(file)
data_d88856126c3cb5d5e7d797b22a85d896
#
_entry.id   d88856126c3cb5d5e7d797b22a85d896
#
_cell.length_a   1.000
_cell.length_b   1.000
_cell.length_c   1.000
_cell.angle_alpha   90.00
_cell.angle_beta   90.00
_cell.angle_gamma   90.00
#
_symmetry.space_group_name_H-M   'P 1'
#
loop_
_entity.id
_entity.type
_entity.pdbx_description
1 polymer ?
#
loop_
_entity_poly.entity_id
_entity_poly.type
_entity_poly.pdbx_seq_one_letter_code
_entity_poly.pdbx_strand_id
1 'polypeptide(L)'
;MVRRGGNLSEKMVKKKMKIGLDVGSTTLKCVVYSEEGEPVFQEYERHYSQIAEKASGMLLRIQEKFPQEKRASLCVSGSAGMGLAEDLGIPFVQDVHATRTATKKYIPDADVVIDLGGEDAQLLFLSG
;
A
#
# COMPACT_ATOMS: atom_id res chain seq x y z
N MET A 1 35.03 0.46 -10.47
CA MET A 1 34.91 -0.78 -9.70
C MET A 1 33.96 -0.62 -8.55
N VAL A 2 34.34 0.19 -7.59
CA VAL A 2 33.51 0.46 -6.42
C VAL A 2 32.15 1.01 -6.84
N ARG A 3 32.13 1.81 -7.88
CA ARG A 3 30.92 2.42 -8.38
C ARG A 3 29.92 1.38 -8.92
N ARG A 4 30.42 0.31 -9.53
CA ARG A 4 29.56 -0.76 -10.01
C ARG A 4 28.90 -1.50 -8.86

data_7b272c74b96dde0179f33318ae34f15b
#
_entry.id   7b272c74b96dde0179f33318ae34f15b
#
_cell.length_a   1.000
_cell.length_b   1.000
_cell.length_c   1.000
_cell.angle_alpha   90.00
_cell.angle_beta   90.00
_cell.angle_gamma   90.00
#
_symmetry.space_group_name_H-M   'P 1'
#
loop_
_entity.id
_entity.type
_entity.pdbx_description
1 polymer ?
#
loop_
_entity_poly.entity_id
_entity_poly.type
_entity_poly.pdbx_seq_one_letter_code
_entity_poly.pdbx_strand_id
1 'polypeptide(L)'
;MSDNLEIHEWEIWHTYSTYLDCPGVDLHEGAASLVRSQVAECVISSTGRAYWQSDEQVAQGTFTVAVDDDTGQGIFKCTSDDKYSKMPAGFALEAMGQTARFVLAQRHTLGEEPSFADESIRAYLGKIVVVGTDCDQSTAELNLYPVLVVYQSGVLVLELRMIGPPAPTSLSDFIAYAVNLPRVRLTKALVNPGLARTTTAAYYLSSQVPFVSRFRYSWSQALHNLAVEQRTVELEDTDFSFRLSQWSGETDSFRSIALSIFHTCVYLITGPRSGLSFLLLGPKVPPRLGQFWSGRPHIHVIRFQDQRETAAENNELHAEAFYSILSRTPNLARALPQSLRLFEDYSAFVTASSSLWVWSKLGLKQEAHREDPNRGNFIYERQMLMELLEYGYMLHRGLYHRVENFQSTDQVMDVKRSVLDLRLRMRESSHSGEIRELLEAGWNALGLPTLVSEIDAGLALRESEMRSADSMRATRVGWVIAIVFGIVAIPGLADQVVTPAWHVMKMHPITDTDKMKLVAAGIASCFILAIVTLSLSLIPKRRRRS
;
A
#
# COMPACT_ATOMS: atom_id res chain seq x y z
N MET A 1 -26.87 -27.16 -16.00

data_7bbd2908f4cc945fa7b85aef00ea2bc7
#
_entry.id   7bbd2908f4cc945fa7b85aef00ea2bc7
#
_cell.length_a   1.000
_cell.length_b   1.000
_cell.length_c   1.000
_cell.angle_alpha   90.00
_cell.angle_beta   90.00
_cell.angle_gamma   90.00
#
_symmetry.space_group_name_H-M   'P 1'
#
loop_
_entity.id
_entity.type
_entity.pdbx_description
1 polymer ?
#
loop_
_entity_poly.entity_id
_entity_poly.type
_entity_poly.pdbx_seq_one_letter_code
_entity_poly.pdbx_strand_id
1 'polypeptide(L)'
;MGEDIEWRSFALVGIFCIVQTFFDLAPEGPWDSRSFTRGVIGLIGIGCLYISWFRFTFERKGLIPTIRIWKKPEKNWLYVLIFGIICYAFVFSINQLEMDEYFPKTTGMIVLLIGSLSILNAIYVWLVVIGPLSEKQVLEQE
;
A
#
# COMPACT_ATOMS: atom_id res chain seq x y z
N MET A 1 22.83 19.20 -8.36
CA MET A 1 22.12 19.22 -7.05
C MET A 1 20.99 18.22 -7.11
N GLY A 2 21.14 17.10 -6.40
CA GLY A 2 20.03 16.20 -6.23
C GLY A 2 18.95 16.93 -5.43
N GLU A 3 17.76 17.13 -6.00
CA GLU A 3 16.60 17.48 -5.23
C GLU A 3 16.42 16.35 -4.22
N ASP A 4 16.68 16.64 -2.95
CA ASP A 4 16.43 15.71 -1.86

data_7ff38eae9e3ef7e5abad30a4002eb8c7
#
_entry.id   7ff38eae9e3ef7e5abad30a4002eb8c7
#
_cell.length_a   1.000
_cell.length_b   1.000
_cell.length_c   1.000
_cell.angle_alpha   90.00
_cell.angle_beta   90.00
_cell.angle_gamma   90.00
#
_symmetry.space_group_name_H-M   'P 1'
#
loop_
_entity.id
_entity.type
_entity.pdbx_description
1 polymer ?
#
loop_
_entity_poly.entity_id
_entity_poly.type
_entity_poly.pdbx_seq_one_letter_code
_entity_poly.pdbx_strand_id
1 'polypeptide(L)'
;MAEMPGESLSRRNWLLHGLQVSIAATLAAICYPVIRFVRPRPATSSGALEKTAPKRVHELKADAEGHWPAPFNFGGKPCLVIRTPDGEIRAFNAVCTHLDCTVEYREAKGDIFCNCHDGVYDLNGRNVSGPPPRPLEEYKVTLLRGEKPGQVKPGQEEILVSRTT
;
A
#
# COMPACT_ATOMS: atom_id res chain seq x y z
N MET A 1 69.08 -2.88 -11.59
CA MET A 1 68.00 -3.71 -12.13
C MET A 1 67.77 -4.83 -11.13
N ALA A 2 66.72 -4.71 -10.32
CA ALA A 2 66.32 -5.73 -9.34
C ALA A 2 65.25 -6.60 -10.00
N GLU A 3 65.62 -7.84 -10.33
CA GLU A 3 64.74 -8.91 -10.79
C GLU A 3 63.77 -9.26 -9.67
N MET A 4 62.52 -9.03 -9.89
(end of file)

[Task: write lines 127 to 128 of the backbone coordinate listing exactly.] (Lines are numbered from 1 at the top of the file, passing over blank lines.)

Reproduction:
#
loop_